Wilson Okonjo is a bachelor’s degree holder in geography and Christian religious education having graduated from Kenyatta University. He is a teacher at Maranda High School.
He started writing books 13 years ago with a focus on documenting the history of African instituted churches. More than 10 books later, the teacher has a wealth of experience to share in authorship.
Was being an author your dream career?
Not even once did I ever dream of becoming an author, I always wanted to be a teacher. However, in 2009 while at university, I did a wide research on African instituted churches as part of my theology course.
Upon submission, my supervisor scribbled a note on my sheet saying my topic was one that scholars had not thought of dwelling on, so he urged me to explore the area. That was the beginning of my part time job of book writing.
Why the focus on African traditional churches?
Many times, I informed my university friends that I was a member of the Voice of Salvation Church (Vosh), but most of them knew very little or nothing about it.
At some point I got tired of making explanations every other time. The limited information on the internet did not also help.
I felt that much had been done by church leaders, but their records were not properly documented for the future generations.
After further research, I realised that this was the case in quite a number of the African instituted churches, so I settled on the topic.
How was the journey towards publishing the first copy?
After my graduation, I landed a job at Maranda High School, and two years later, I embarked on my master's studies.
Luckily, the supervisor who encouraged me to delve further into my field of study was still available to offer guidance . I made it a point to visit a number of former church members of Vosh. Most of them were very old and already retired.
At the time, the biggest fear of most of the believers was that incase death visited the old church leaders, important details about the denomination would have gone undocumented.
I managed to put the necessary details together, although many of the interviewees had died by the time the book was published.
How many books have you written and what are their titles?
I have authored more than 10 books, four of which have been published.
The History of Voice of Salvation and Healing Church (Pentecost Revisited in Luo Nyanza) was my first title, followed by Staying Power (Biography of Archbishop Silas Owiti), Church and Politics (Biography of Archbishop Washington Ogonyo Ngede) and God is Love (History of the Church of Christ in Africa) & Biography of Archbishop Habakkuk Abogno.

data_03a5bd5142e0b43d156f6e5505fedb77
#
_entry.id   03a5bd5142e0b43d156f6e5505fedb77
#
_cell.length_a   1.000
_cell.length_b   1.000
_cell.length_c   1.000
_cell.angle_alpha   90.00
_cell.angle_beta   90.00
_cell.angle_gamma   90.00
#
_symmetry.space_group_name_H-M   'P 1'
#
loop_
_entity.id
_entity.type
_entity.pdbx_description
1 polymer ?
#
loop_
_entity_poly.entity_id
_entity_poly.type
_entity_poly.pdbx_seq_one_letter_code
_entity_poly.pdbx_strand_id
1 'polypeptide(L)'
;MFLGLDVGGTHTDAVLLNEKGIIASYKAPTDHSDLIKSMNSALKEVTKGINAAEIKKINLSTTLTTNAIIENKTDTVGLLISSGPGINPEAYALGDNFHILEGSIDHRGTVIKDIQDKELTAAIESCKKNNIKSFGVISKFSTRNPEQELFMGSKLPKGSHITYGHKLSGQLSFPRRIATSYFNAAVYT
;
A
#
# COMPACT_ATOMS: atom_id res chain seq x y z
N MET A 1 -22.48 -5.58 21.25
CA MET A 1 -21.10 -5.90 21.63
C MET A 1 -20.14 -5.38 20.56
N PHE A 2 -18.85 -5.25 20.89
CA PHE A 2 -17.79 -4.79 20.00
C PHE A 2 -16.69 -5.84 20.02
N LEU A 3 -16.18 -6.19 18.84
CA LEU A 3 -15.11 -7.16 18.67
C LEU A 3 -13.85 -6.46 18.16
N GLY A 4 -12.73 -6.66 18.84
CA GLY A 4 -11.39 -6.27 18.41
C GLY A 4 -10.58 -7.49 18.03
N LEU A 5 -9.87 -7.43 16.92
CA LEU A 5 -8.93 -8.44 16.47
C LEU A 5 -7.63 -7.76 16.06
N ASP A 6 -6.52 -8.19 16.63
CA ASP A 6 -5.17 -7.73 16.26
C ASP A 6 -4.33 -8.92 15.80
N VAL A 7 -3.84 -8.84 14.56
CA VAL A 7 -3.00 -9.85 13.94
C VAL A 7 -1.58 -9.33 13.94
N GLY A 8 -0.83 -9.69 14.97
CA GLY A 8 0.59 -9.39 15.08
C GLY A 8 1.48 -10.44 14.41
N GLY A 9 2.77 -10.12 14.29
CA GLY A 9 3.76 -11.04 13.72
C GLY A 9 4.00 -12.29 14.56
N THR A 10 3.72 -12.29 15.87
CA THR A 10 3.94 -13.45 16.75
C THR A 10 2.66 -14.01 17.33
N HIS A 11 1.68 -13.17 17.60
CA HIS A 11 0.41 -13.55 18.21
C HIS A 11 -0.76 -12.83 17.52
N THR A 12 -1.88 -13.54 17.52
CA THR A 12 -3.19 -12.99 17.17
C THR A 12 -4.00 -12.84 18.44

What does it take to publish a book?
Writing a book takes so much. It needs passion, dedication, finances and a lot of sacrifice. Many times, I travel to various places to meet sources.
I sometimes cancel appointments due to lack of funds. With most of my books being historical in nature, it takes a long process to gather details that date back to several years ago.
It calls for one-on-one interviews, digging out literature and corroboration of information to put together chapters. The draft is then edited for accuracy and flow, which can go for months or even years, depending on the length of the manuscript.
A language expert is also involved to fine tune the document before it’s forwarded to the printer, who does further editing and sends the copy back to my sources for approval before being printed.
The length of time also depends on the availability of finances.
You must have career highlights...
High career moment came when I completed my first book, which was an extract from my master’s thesis in religious studies.
Early this year, I also had my fourth book launched by Mama Idah Odinga, which came as a major milestone. I have been slowly but constantly gaining the vote of confidence from my readers.
In most cases, I get referrals from those who have read my copies, which gives me the motivation and assurance to keep going.
How do you balance between teaching and book writing?
During the day, I am in class teaching, with very limited time to spare. I spend my free time, especially during the night, to do my research. For interviews, I always plan to meet my sources during school holidays and weekends.
How can we overcome the poor reading culture in Kenya?
Poor reading culture can be remedied by initiating programmes that motivate people to read more, for instance, the authorities can establish a library that is furnished with local content , and also make it a culture to recognise and reward the publishing efforts of local writers.
With the advancement of technology, many readers now prefer digital content as opposed to print. What are you doing about this shift?
Well, the future of book writing is bright. Many people now write about local subjects, which is a positive trajectory in the field. To keep my audience updated, I intend to establish a website to distribute my books in digital format.
Do you have hobbies?
Whenever I am not teaching or writing, I enjoy making friends, going on adventure and reading documentaries.
What are your future plans?
I am planning to establish an institute to specialise in documenting the African independent church ministers who have laboured to see Christianity move to greater levels.
This will include the bible copies they read, how they preached the gospel and the impact they have had on their congregation.